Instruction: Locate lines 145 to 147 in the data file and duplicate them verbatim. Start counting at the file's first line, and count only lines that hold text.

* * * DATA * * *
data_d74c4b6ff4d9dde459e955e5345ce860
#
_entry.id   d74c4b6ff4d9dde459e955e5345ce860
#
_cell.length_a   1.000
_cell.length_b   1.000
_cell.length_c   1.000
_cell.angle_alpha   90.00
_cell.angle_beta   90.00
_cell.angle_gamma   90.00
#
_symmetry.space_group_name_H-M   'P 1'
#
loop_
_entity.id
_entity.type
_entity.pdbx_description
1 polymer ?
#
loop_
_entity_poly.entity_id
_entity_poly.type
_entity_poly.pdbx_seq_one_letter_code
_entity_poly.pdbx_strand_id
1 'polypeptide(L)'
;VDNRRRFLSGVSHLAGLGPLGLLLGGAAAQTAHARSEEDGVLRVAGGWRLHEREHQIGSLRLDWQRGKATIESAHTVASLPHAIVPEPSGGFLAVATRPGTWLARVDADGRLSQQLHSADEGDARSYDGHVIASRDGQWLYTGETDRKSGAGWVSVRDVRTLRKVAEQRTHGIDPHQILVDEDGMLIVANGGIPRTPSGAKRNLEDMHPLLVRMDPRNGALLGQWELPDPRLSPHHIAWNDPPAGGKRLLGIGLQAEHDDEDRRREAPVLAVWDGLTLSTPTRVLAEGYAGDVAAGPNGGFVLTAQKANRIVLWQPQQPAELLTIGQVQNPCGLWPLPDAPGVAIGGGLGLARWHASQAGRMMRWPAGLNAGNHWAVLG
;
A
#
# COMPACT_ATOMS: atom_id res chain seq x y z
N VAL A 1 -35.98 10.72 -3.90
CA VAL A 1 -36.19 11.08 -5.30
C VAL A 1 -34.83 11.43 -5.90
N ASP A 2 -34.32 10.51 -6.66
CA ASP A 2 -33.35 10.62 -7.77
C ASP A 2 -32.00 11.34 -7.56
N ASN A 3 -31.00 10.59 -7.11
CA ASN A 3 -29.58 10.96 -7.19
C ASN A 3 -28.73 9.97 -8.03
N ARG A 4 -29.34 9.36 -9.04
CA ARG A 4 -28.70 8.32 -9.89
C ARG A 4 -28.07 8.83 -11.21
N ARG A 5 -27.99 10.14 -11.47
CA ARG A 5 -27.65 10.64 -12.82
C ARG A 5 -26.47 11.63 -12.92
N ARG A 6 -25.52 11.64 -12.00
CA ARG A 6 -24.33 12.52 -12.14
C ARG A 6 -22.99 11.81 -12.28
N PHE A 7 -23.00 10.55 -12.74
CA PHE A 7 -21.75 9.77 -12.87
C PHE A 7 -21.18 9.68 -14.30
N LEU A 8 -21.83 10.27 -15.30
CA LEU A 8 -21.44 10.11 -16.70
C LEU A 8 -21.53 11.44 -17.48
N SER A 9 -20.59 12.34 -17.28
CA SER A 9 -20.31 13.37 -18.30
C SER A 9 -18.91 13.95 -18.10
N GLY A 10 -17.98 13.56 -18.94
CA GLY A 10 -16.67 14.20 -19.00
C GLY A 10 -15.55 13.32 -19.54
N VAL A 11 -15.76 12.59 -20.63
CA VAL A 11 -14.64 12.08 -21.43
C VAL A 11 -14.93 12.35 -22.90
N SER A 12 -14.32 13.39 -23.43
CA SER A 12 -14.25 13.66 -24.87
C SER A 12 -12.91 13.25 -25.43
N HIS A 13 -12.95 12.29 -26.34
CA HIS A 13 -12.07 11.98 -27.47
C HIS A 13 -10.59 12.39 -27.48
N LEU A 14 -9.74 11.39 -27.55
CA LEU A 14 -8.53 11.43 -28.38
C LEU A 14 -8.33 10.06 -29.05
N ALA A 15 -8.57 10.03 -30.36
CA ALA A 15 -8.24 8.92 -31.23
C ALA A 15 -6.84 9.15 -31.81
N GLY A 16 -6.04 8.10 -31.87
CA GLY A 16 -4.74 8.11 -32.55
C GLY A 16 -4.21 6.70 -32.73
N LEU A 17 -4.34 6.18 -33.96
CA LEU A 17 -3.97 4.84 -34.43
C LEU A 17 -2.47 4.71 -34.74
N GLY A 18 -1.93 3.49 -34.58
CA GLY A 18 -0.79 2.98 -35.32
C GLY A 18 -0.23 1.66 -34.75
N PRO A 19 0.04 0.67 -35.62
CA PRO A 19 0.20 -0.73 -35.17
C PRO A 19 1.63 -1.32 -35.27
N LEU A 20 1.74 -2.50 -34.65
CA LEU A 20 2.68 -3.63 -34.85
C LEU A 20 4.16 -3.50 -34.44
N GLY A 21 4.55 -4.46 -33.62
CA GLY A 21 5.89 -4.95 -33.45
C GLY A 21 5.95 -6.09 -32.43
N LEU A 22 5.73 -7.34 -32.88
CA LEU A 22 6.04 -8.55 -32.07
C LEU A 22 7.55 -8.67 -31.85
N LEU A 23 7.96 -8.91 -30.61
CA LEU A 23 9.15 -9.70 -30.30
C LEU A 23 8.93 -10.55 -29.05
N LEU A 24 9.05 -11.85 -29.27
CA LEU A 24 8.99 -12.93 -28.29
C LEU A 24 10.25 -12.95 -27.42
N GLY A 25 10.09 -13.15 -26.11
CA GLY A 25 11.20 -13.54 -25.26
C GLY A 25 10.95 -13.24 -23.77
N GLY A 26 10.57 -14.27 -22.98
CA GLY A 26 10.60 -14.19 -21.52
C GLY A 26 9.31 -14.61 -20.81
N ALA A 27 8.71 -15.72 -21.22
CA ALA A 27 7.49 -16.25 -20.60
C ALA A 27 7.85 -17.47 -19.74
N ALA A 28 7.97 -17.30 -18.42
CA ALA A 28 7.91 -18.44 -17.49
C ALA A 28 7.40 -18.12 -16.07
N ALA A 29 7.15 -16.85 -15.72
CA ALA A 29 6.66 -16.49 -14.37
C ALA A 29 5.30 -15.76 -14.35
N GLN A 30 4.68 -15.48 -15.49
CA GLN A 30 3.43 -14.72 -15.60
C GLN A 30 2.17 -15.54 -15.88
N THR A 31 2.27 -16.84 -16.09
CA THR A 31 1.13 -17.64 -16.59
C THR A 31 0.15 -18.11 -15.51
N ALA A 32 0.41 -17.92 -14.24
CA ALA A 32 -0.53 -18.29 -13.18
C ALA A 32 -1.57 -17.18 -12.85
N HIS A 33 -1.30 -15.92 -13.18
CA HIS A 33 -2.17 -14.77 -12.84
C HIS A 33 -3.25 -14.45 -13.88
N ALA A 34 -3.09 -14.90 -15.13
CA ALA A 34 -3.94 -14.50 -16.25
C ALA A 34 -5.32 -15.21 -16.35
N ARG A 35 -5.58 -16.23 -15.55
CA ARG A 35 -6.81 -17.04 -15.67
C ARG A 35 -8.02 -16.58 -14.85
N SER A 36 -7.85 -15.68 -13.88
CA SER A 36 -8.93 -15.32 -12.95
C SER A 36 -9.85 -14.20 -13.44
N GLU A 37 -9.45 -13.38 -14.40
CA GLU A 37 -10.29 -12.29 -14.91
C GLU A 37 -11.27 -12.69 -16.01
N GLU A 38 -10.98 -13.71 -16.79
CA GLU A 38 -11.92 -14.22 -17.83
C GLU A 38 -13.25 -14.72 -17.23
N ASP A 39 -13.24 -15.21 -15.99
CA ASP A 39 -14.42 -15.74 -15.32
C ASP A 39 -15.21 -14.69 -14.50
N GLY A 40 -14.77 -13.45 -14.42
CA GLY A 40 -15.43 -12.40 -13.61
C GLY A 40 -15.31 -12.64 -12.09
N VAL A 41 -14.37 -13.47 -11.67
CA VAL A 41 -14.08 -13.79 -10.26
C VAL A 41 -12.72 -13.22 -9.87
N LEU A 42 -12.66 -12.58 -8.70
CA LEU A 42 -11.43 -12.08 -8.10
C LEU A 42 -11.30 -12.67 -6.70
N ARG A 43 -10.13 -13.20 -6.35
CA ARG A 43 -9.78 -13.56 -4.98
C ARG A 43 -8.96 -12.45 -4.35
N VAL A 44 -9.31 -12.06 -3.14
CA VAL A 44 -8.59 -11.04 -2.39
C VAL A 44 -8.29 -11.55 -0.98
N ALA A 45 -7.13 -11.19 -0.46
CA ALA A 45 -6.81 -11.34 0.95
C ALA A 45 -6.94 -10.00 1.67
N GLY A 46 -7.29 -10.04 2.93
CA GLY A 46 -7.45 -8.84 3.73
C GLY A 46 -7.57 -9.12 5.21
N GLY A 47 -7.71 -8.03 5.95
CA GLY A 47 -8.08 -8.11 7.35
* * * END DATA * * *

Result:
N ASP A 39 -13.24 -15.21 -15.99
CA ASP A 39 -14.42 -15.74 -15.32
C ASP A 39 -15.21 -14.69 -14.50